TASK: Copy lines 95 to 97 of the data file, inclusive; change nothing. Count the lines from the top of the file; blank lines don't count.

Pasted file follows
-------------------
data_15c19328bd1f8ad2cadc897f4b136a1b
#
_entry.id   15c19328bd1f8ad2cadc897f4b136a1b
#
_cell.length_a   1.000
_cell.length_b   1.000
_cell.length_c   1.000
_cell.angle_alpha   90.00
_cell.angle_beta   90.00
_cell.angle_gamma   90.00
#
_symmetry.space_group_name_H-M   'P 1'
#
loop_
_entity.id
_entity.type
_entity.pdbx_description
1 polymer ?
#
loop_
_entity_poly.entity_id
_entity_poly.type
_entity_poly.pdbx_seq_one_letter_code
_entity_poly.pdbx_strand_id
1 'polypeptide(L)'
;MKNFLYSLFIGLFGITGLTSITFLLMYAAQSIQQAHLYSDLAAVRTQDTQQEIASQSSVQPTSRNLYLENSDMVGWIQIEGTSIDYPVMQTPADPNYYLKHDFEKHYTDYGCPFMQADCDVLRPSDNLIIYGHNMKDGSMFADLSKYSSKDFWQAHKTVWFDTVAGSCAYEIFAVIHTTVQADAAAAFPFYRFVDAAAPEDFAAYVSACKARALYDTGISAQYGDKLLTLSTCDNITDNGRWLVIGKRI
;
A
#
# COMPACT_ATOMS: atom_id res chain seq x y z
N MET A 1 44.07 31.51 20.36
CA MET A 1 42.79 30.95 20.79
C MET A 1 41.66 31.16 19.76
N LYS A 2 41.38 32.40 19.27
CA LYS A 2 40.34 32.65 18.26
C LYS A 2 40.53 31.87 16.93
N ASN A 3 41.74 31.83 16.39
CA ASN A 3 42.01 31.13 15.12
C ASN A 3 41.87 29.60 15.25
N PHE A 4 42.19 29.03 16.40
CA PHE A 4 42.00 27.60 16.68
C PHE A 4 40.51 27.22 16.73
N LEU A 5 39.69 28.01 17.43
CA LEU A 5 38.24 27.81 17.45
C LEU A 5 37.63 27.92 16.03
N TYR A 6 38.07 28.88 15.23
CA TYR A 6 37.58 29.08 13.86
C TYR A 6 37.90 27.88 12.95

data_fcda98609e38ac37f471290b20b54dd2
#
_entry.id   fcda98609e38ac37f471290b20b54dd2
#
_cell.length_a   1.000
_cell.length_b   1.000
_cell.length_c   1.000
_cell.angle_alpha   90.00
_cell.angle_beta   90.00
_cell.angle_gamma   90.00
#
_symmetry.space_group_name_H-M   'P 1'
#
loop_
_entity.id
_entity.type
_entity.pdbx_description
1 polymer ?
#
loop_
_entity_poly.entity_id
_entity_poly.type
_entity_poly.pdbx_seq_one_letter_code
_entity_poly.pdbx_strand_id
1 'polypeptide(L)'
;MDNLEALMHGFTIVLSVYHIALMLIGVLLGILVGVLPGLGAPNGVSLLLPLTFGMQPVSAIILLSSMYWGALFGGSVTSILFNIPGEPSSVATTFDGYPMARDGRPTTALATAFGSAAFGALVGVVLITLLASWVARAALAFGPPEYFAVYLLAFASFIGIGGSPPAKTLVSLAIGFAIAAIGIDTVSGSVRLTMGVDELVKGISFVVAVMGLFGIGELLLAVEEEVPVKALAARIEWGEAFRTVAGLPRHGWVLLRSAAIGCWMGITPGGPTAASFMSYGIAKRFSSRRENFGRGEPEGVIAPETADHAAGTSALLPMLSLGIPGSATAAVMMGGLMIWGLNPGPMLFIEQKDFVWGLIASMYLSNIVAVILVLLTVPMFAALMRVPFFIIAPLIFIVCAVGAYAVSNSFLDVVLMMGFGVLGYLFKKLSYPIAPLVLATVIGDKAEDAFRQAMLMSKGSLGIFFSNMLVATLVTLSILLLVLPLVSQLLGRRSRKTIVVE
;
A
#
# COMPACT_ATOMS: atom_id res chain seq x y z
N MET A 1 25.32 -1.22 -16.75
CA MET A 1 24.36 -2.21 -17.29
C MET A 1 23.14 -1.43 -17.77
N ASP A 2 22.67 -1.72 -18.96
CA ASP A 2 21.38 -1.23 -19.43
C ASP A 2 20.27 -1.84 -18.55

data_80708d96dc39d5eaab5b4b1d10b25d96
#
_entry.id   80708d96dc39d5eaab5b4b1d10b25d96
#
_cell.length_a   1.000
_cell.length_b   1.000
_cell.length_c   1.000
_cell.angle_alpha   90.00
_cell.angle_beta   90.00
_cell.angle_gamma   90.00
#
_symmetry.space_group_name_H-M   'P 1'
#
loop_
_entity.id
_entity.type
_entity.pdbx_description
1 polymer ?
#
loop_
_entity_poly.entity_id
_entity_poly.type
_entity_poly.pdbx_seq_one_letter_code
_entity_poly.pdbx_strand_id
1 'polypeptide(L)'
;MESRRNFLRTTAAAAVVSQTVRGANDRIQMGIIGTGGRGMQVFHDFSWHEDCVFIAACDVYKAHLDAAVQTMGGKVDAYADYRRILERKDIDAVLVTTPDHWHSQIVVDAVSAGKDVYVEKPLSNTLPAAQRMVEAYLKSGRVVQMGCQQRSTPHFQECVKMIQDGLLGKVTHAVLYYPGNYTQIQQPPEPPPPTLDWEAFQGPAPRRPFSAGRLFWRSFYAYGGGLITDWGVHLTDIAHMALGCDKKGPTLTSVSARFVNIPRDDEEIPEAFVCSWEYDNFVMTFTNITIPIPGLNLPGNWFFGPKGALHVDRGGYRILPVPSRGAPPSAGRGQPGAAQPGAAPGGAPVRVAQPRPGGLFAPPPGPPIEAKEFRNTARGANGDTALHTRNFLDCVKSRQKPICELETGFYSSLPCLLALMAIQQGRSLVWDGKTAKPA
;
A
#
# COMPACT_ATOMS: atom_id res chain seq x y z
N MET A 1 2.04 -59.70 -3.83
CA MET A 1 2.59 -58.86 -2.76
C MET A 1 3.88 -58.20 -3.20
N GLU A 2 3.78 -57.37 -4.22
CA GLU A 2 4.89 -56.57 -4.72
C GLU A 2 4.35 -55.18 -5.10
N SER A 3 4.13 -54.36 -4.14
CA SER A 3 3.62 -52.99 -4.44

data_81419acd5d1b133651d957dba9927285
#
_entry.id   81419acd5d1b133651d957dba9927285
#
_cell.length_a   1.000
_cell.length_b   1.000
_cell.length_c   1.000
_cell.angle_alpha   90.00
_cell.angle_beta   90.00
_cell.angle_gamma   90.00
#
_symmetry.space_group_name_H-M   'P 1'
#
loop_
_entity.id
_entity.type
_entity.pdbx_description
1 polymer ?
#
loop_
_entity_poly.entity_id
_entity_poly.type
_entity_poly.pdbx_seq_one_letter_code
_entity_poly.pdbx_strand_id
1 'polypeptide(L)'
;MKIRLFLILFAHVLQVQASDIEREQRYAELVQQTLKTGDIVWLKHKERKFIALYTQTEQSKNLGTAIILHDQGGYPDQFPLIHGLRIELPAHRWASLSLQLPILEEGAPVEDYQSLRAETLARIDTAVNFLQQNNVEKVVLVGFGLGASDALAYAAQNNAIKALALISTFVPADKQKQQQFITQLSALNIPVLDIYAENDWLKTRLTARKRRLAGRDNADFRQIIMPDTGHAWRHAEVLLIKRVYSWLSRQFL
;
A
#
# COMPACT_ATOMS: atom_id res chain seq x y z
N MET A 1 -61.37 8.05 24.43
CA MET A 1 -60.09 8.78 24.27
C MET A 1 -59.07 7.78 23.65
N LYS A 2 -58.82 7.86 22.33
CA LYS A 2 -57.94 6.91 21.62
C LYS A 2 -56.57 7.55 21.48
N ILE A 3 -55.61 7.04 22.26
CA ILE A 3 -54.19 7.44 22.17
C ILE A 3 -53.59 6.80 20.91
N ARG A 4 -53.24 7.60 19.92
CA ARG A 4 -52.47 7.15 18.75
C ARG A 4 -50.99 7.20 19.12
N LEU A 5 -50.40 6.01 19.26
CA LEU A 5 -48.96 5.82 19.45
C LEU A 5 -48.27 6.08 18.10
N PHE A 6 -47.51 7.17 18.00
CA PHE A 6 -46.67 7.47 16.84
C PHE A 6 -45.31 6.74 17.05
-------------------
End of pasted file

#
_symmetry.space_group_name_H-M   'P 1'
#